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              Daytum is extremely in depth and there are a ton of settings for users to tweak. There is a free version that is pretty standard, but if you want more features and unlimited items and categories you’ll need Daytum Plus which is $4 a month.

              Excel or Numbers

                If you are the spreadsheet number cruncher type and the thought of using someone else’s idea of how you should track your habits turns you off, then creating your own Excel/Numbers/Google spreadsheet is the way to go. Not only do you have pretty much limitless ways to view, enter, and manipulate your goal and habit data, but you have complete control over your stuff and can make it private.

                What’s nice about spreadsheets is you can create reports and can customize your views in any way you see fit. Also, by using Dropbox, you can keep your tracker sheets anywhere you have a connection.

                Evernote

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                  I must admit, I am an Evernote junky, mostly because this tool is so ubiquitous. There are several ways you can implement habit/goal tracking with Evernote. You won’t be able to get nifty reports and graphs and such, but you will be able to access your goal tracking anywhere your are, be it iPhone, Android, Mac, PC, or web. With Evernote you pretty much have no excuse for not entering your daily habit and goal information as it is available anywhere.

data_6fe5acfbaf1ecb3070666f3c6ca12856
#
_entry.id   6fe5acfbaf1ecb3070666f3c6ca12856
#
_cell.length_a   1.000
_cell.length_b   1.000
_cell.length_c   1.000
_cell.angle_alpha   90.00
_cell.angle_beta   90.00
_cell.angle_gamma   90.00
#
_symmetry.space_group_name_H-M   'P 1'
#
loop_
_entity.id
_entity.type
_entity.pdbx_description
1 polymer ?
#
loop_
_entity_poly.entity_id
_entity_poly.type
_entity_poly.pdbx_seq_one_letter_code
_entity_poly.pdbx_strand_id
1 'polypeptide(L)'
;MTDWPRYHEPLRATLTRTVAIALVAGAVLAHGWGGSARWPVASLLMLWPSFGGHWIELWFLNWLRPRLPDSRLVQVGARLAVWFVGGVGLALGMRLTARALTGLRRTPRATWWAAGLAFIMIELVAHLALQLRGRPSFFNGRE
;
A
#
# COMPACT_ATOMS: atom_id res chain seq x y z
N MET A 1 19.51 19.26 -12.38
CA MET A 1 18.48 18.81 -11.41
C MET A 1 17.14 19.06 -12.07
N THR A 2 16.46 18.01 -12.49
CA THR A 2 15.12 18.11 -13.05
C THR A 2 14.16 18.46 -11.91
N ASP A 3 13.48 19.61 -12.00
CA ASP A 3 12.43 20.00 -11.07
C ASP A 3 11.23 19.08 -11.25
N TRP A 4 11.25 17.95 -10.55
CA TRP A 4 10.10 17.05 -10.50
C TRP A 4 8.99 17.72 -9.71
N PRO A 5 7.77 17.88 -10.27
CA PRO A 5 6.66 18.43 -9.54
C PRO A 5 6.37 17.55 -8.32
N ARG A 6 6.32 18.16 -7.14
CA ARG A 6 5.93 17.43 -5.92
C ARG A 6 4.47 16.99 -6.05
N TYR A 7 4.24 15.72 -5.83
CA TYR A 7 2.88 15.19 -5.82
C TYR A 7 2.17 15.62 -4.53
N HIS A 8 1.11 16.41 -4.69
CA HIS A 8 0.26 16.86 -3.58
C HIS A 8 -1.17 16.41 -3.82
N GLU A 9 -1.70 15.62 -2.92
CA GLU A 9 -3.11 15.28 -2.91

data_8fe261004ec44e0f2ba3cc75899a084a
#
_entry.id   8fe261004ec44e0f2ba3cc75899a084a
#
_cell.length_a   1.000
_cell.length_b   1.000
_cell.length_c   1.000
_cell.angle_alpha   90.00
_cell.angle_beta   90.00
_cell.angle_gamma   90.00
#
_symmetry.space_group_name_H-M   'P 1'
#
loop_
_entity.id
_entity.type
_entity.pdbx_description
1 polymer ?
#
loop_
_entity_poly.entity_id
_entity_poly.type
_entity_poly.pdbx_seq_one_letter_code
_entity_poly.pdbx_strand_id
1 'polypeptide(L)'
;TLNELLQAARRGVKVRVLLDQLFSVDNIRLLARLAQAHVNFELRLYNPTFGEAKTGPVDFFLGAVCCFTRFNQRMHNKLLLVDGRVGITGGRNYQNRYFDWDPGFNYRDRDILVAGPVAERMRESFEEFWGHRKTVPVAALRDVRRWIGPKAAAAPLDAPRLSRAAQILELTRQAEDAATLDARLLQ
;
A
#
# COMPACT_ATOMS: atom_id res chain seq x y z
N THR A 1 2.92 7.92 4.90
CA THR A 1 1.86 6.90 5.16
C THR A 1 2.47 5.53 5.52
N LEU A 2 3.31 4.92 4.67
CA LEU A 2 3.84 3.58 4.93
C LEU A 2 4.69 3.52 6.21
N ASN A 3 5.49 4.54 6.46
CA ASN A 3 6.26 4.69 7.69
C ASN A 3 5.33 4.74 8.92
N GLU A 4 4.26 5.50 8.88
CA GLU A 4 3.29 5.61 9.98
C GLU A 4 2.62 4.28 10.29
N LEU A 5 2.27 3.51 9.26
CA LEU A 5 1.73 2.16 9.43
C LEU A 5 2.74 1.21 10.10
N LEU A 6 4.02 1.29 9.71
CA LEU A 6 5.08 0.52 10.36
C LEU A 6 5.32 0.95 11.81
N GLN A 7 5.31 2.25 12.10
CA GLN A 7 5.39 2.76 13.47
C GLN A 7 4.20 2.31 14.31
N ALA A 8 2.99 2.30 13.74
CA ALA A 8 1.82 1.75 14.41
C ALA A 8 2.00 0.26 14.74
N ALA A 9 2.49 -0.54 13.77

Evernote is free with a premium version available.

                  Access or Bento

                    If you like the idea of creating your own tracker via Excel or Numbers, you may be compelled to get even more creative with database tools like Access for Windows or Bento for Mac. These tools allow you to set up relational databases and even give you the option of setting up custom interfaces to interact with your data. Access is pretty powerful for personal database applications, and using it with other MS products, you can come up with some pretty awesome, in depth analysis and tracking of your habits and goals.

                    Bento is extremely powerful and user friendly. Also with Bento you can get the iPhone and iPad app to keep your data anywhere you go.

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                    You can check out Access and the Office Suite here and Bento here.

                    Analog Bonus: Pen and Paper

                    All these digital tools are pretty nifty and have all sorts of bells and whistles, but there are some people out there that still swear by a notebook and pen. Just like using spreadsheets or personal databases, pen and paper gives you ultimate freedom and control when it comes to your set up. It also doesn’t lock you into anyone else’s idea of just how you should track your habits.

                    Conclusion

                    I can’t necessarily recommend which tool is the best for tracking your personal habits and goals, as all of them have their quirks. What I can do however (yes, it’s a bit of a cop-out) is tell you that the tool to use is whatever works best for you. I personally keep track of my daily habits and personal goals with a combo Evernote for input and then a Google spreadsheet for long-term tracking.

                    What this all comes down to is not how or what tool you use, but finding what you are comfortable with and then getting busy with creating lasting habits and accomplishing short- and long-term goals.